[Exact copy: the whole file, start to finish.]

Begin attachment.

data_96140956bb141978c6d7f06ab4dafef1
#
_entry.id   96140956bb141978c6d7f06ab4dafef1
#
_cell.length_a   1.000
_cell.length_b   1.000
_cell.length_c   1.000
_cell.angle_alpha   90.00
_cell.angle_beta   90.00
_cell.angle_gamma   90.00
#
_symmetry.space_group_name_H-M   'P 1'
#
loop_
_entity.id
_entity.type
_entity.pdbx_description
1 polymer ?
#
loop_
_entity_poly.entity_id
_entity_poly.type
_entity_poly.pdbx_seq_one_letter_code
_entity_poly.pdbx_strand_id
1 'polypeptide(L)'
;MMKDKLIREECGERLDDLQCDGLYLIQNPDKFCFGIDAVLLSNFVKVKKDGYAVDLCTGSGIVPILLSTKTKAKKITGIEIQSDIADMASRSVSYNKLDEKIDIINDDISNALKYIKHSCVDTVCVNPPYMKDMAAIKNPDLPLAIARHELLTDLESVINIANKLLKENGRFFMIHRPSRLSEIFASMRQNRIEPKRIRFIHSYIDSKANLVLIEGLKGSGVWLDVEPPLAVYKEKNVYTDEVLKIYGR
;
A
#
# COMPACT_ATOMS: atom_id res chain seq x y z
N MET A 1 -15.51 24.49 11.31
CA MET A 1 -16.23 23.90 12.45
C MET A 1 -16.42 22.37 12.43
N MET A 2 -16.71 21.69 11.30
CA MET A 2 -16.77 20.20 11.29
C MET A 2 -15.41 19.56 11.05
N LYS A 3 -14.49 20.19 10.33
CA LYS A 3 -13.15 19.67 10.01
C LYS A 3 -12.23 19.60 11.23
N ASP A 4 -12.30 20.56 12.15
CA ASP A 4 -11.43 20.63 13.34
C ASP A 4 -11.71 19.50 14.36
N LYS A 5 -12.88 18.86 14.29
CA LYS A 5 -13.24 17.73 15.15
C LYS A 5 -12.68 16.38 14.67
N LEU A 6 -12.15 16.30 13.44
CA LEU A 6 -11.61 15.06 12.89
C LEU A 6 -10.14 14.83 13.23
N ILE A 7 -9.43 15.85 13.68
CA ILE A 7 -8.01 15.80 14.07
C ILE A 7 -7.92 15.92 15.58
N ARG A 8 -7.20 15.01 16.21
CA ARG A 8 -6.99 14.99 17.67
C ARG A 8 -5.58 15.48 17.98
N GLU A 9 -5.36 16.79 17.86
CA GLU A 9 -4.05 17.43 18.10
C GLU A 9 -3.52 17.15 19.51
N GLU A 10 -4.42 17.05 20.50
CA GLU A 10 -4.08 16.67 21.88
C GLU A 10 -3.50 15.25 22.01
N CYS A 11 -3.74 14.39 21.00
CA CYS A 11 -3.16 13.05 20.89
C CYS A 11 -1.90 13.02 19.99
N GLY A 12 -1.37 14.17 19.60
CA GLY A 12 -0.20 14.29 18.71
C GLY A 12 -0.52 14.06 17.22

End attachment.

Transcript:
data_96140956bb141978c6d7f06ab4dafef1
#
_entry.id   96140956bb141978c6d7f06ab4dafef1
#
_cell.length_a   1.000
_cell.length_b   1.000
_cell.length_c   1.000
_cell.angle_alpha   90.00
_cell.angle_beta   90.00
_cell.angle_gamma   90.00
#
_symmetry.space_group_name_H-M   'P 1'
#
loop_
_entity.id
_entity.type
_entity.pdbx_description
1 polymer ?
#
loop_
_entity_poly.entity_id
_entity_poly.type
_entity_poly.pdbx_seq_one_letter_code
_entity_poly.pdbx_strand_id
1 'polypeptide(L)'
;MMKDKLIREECGERLDDLQCDGLYLIQNPDKFCFGIDAVLLSNFVKVKKDGYAVDLCTGSGIVPILLSTKTKAKKITGIEIQSDIADMASRSVSYNKLDEKIDIINDDISNALKYIKHSCVDTVCVNPPYMKDMAAIKNPDLPLAIARHELLTDLESVINIANKLLKENGRFFMIHRPSRLSEIFASMRQNRIEPKRIRFIHSYIDSKANLVLIEGLKGSGVWLDVEPPLAVYKEKNVYTDEVLKIYGR
;
A
#
# COMPACT_ATOMS: atom_id res chain seq x y z
N MET A 1 -15.51 24.49 11.31
CA MET A 1 -16.23 23.90 12.45
C MET A 1 -16.42 22.37 12.43
N MET A 2 -16.71 21.69 11.30
CA MET A 2 -16.77 20.20 11.29
C MET A 2 -15.41 19.56 11.05
N LYS A 3 -14.49 20.19 10.33
CA LYS A 3 -13.15 19.67 10.01
C LYS A 3 -12.23 19.60 11.23
N ASP A 4 -12.30 20.56 12.15
CA ASP A 4 -11.43 20.63 13.34
C ASP A 4 -11.71 19.50 14.36
N LYS A 5 -12.88 18.86 14.29
CA LYS A 5 -13.24 17.73 15.15
C LYS A 5 -12.68 16.38 14.67
N LEU A 6 -12.15 16.30 13.44
CA LEU A 6 -11.61 15.06 12.89
C LEU A 6 -10.14 14.83 13.23
N ILE A 7 -9.43 15.85 13.68
CA ILE A 7 -8.01 15.80 14.07
C ILE A 7 -7.92 15.92 15.58
N ARG A 8 -7.20 15.01 16.21
CA ARG A 8 -6.99 14.99 17.67
C ARG A 8 -5.58 15.48 17.98
N GLU A 9 -5.36 16.79 17.86
CA GLU A 9 -4.05 17.43 18.10
C GLU A 9 -3.52 17.15 19.51
N GLU A 10 -4.42 17.05 20.50
CA GLU A 10 -4.08 16.67 21.88
C GLU A 10 -3.50 15.25 22.01
N CYS A 11 -3.74 14.39 21.00
CA CYS A 11 -3.16 13.05 20.89
C CYS A 11 -1.90 13.02 19.99
N GLY A 12 -1.37 14.17 19.60
CA GLY A 12 -0.20 14.29 18.71
C GLY A 12 -0.52 14.06 17.22